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The Vatican Tapes is a good example of padding the story with fluff to get through it. There really isn’t anything original or unique here worth noting other than trying to take a lesson in what NOT to do when crafting your stories. Let’s see how they could possibly have improved upon this half baked mix tape of every other possession movie.

First off – all of the flaws here are in the writing and the lazy use of cliché and shallow one dimensional characters. The filmmaking – while nothing special – is stock for this level and budget and what you expect for this kind of horror flick. That said – nearly everything about this story feels forced and half baked if not totally ripped from other movies. If you compare this to a better movie of similar theme like Omen or Exorcist – you can easily see where Vatican Tapes falls flat. Mostly it is character and story, all stuff that costs nothing to improve.

First off – the bookend open and closings are completely useless here and serve no dramatic story points whatsoever except to set up a cheap sequel. So there is a good ten minutes of the film that have no dramatic point, no build of tension and no reason to be there other than to pad out the run time and be pretentious un-cinematic story set ups and closers.

The story is essentially about Angela becoming possessed by the Devil, dying and coming back to life as the Antichrist. So the characters of her hard ass military dad and the doofus boyfriend are fairly pointless to any of that. They are there to basically shuttle Angela around and gawk at her as confused bystanders and serve no actual dramatic story points. They provide no dramatic tension other than between each other – as protective male rivals – and that is not what this story is about – so the drama is entry level soap opera papp that becomes boring to watch and has the effect of disengaging the viewer – no matter how hard it tries to be “dramatic”. For a feature film this is lazy uninspired writing and poor character development. Every character in your movie must serve the story and behave to move the narrative forward – and these characters do not. They are reactive. Then they die as bystanders. Big whoop. We didn’t give a shit about them anyway. So who cares what happens to them.

The multiple Clergy of varying levels of power also tend to diffuse the tension. Again – why not give us ONE Priest guy who is important – flawed – has something in his life directly related to the plot of Angela becoming the Antichrist – and have these two rival stories collide in a give and take – attack and counter attack manner – so that we can get some dramatic build going on. Without that dynamic or something close to it – the whole story seems contrived and pointless hitting the same beat over and over – a series of SFX episodes that never really builds to a crescendo. Since there is no real dramatic action of significance in most of act 2 – what we get are contrived “this is what possessed people do in a movie” scenes strung together in obvious chronological order. Dramatic tension has to be built – one scene at a time – where stakes are raised and characters that we care about are forced to act – which causes reactions – which raises the stakes again – and the cycle repeats – etc… until dramatic conclusion. There are no real stakes here other than what we are told – which… who cares? Because we are not invested in the story or characters. Angela is just a cute blonde chick that blogs about Satan. Then cuts her finger – bleeds- dies, pukes out eggs, screams and then finally becomes immortal and plans to deceive people of earth with her miracles. Then end bit is the most interesting concept here – too bad it lasts all of one minute before the movie is over.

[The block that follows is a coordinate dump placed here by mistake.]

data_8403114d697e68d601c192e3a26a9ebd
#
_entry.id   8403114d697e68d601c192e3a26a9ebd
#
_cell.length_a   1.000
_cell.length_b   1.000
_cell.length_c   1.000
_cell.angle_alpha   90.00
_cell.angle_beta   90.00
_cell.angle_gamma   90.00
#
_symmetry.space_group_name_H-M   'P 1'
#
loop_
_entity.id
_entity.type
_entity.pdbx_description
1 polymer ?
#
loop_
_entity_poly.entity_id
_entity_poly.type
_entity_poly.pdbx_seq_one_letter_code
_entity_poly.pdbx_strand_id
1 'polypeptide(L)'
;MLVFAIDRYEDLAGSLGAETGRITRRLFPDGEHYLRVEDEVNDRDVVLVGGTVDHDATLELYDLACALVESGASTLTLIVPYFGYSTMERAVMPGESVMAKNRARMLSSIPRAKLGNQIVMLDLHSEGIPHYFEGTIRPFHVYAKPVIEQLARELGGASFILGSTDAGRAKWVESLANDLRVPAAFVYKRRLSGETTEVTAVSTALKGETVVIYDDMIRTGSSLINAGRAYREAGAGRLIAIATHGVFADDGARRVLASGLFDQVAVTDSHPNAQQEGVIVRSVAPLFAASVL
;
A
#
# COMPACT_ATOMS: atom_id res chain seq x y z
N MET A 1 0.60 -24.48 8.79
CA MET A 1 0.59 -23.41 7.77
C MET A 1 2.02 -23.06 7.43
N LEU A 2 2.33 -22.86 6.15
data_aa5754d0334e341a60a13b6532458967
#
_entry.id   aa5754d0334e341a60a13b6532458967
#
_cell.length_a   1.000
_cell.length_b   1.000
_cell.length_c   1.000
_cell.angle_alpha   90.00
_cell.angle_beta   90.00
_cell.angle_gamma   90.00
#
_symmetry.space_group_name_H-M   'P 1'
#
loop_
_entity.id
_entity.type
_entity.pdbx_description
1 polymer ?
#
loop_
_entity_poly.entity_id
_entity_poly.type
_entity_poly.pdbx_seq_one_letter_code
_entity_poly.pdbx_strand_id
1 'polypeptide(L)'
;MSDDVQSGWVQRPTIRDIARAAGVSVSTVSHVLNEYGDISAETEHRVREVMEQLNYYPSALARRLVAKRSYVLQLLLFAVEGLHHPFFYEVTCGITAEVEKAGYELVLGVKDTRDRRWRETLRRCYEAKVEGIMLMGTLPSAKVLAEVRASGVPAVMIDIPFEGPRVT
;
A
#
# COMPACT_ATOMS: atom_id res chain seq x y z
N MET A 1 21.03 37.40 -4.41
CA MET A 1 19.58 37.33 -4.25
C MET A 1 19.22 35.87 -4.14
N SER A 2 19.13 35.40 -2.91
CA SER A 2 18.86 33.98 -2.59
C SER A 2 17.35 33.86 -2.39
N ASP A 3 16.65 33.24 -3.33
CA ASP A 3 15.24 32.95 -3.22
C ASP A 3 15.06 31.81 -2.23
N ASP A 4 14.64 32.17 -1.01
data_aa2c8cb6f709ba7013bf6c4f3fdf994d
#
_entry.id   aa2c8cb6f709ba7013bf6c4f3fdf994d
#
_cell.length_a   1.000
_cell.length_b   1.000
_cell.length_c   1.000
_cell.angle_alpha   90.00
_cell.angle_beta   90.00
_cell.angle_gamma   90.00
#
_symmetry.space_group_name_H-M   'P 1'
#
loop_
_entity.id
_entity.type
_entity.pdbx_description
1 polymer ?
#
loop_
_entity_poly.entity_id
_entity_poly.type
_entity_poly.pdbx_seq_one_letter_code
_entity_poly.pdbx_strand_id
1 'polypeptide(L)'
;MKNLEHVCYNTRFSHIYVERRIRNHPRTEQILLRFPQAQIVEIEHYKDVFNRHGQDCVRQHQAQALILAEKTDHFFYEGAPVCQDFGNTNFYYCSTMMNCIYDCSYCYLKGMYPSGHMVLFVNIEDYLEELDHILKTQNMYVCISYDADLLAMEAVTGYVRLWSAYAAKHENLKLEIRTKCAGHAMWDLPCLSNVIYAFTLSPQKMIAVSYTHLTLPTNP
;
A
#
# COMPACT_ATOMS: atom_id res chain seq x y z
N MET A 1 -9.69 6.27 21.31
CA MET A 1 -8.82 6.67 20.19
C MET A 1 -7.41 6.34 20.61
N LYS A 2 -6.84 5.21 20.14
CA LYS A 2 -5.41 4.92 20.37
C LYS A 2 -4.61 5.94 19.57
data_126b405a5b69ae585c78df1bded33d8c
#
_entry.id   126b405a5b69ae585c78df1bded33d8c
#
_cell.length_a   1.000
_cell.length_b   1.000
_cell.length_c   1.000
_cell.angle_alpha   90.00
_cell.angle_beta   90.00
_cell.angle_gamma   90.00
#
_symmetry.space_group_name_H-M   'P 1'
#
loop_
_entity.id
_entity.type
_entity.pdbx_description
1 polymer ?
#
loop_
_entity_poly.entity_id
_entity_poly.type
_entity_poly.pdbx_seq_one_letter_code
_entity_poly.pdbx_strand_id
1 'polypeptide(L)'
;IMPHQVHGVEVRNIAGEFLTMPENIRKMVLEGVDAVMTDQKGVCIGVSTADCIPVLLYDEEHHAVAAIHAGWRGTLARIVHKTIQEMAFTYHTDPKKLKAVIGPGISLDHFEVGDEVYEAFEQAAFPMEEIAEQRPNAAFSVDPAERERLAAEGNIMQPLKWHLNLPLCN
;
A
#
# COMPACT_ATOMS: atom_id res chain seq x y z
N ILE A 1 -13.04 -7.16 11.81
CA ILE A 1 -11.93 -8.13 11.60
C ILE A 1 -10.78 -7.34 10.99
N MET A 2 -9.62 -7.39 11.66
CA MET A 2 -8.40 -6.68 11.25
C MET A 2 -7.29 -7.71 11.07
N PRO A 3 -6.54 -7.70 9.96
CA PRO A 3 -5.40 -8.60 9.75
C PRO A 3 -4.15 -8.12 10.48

The conclusion here is that Angela wins – deus ex machina and kills the Cardinal from The Vatican using his own sacred knife – that we know nothing about – and The Antichrist is here on earth perfectly set up for a warehouse full of half baked Twilight Zone rip off sequels with characters that we don’t really give a shit about. A marketing team’s wet dream.

Since I know nothing of the filmmakers and their struggle to get this baby in the can – who can say if this was even the film they intended to make. A lot of shit happens from script to screen, and not all of it is good. Clearly they had enough to make it look and sound great in post – which is more than most people get. And the marketing team certainly knew how to polish the turd to get it released theatrically. We’re talking millions of dollars here for what amounts to a mixtape of movie cliches. But more time spent in the writing, better characters – creating dramatic tension through action – and reimagining all of the tired tropes of the genre are the things to fix in a movie like this. Not more money in post for that great third act special effects set piece. Write harder.


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